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A STORY ABOUT A REAL MAN                                                                   101
"How are you?" he inquired. "Let me feel your pulse."
He looked inquisitively at Meresyev, shook his head and
muttered: "M'yes. A strong character!" And then to
Meresyev he said: "Your friends tell things about your
adventures that are simply incredible, something like a
Jack London story."
He dropped into his seat, made himself more com-
fortable, at once grew limp and dozed off. It was evident
that this pale-faced man, no longer young, was dead
tired.
"Something like a Jack London story,'* thought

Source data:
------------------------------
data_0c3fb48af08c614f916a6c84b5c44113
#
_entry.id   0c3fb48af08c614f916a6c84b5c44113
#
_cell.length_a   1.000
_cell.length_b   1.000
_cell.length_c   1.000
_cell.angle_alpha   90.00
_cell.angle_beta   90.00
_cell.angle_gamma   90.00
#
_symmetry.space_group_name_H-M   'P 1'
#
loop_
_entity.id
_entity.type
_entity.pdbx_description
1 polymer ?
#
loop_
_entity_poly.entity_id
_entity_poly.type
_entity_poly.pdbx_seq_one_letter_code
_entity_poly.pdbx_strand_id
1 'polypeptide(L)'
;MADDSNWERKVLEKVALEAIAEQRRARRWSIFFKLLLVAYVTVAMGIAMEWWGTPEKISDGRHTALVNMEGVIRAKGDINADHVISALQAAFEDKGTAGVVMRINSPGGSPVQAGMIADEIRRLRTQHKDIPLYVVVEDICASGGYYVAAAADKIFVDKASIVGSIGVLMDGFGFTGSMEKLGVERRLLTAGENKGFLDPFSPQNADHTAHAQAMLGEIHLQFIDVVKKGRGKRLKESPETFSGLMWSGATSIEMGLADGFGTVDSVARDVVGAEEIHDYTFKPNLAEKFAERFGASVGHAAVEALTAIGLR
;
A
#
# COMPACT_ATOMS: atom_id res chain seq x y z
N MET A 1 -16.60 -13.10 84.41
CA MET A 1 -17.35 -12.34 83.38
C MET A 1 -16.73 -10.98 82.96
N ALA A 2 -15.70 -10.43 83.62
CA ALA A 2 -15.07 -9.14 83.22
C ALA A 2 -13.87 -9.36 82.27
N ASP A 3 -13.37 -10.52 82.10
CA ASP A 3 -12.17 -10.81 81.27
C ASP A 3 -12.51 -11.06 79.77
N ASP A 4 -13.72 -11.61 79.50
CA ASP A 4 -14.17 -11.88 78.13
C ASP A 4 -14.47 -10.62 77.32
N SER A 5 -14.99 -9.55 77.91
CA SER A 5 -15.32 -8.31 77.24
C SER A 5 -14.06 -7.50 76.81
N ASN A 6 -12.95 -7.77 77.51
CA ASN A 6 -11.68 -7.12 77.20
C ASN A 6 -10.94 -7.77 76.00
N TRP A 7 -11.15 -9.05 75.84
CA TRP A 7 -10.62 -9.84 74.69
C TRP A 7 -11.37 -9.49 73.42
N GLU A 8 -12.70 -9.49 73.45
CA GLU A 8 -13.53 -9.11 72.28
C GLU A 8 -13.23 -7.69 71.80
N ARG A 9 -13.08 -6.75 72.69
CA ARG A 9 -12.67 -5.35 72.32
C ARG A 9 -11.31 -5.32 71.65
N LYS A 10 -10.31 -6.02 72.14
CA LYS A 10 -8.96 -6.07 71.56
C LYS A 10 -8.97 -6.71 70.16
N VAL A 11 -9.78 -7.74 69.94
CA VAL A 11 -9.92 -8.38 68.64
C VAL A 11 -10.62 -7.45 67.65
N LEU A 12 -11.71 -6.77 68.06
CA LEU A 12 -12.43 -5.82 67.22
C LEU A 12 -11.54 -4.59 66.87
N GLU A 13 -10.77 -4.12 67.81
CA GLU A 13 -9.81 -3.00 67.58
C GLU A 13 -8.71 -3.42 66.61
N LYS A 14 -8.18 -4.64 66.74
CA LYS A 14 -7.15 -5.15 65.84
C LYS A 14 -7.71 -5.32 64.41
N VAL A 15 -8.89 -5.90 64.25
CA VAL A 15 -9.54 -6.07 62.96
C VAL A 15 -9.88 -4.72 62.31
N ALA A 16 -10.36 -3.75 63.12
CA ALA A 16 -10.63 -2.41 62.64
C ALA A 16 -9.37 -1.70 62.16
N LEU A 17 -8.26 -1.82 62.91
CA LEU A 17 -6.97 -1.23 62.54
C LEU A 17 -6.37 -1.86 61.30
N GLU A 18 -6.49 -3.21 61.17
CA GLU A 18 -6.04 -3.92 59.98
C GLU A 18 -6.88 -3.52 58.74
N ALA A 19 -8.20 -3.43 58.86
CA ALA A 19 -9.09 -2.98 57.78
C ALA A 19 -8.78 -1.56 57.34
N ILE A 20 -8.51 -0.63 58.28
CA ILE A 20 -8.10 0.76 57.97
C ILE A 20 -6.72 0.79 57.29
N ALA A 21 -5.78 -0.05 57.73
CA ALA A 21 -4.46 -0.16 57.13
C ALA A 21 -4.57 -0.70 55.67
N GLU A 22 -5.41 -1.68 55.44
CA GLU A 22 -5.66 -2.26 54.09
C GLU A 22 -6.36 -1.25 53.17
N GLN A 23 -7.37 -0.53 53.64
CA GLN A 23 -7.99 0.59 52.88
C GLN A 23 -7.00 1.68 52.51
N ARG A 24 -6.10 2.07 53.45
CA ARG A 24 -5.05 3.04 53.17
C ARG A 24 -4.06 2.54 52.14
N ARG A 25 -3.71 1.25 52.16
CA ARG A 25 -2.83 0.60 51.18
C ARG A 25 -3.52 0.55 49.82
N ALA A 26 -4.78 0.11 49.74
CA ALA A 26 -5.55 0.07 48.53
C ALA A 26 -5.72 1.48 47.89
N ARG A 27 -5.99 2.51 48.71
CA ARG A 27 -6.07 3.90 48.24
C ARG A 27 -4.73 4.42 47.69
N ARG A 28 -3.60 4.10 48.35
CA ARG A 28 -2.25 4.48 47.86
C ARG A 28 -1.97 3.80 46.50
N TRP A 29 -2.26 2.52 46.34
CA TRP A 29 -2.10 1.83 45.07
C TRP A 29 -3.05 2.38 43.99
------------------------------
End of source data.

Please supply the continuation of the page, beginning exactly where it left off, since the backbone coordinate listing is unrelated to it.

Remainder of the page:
Meresyev and remote recollections of his boyhood came
to his mind, the story of a man with frozen legs crawling
through the desert followed by a sick and hungry wolf.
Lulled by the steady drone of the engines, everything
began to float, to lose its outline, to dissolve in the grey
gloom, and the last strange thought that passed through
Alexei's mind as he fell asleep was that there was no
war, no bombing, no continuous, torturous, gnawing pain
in the feet, no aircraft speeding towards Moscow, that
all this was something from a wonderful book that he
had read in his boyhood in the remote town of Kamyshin.